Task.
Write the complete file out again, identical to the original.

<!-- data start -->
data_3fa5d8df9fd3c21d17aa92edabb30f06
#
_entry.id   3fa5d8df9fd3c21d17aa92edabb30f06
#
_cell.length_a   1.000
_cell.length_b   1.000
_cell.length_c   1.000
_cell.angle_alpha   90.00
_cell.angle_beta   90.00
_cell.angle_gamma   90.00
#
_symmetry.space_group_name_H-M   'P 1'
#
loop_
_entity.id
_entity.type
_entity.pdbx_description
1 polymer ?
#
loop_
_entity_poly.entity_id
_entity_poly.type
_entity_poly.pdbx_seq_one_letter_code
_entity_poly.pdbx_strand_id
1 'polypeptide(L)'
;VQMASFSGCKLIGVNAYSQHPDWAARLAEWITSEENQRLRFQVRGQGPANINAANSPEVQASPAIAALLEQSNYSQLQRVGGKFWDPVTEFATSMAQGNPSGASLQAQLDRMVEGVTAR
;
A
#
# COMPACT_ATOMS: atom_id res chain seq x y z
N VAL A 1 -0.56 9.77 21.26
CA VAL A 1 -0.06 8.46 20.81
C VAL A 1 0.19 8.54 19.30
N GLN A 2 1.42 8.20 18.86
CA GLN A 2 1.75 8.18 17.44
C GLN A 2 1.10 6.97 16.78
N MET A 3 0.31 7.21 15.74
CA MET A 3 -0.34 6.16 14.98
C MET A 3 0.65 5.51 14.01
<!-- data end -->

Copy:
data_3fa5d8df9fd3c21d17aa92edabb30f06
#
_entry.id   3fa5d8df9fd3c21d17aa92edabb30f06
#
_cell.length_a   1.000
_cell.length_b   1.000
_cell.length_c   1.000
_cell.angle_alpha   90.00
_cell.angle_beta   90.00
_cell.angle_gamma   90.00
#
_symmetry.space_group_name_H-M   'P 1'
#
loop_
_entity.id
_entity.type
_entity.pdbx_description
1 polymer ?
#
loop_
_entity_poly.entity_id
_entity_poly.type
_entity_poly.pdbx_seq_one_letter_code
_entity_poly.pdbx_strand_id
1 'polypeptide(L)'
;VQMASFSGCKLIGVNAYSQHPDWAARLAEWITSEENQRLRFQVRGQGPANINAANSPEVQASPAIAALLEQSNYSQLQRVGGKFWDPVTEFATSMAQGNPSGASLQAQLDRMVEGVTAR
;
A
#
# COMPACT_ATOMS: atom_id res chain seq x y z
N VAL A 1 -0.56 9.77 21.26
CA VAL A 1 -0.06 8.46 20.81
C VAL A 1 0.19 8.54 19.30
N GLN A 2 1.42 8.20 18.86
CA GLN A 2 1.75 8.18 17.44
C GLN A 2 1.10 6.97 16.78
N MET A 3 0.31 7.21 15.74
CA MET A 3 -0.34 6.16 14.98
C MET A 3 0.65 5.51 14.01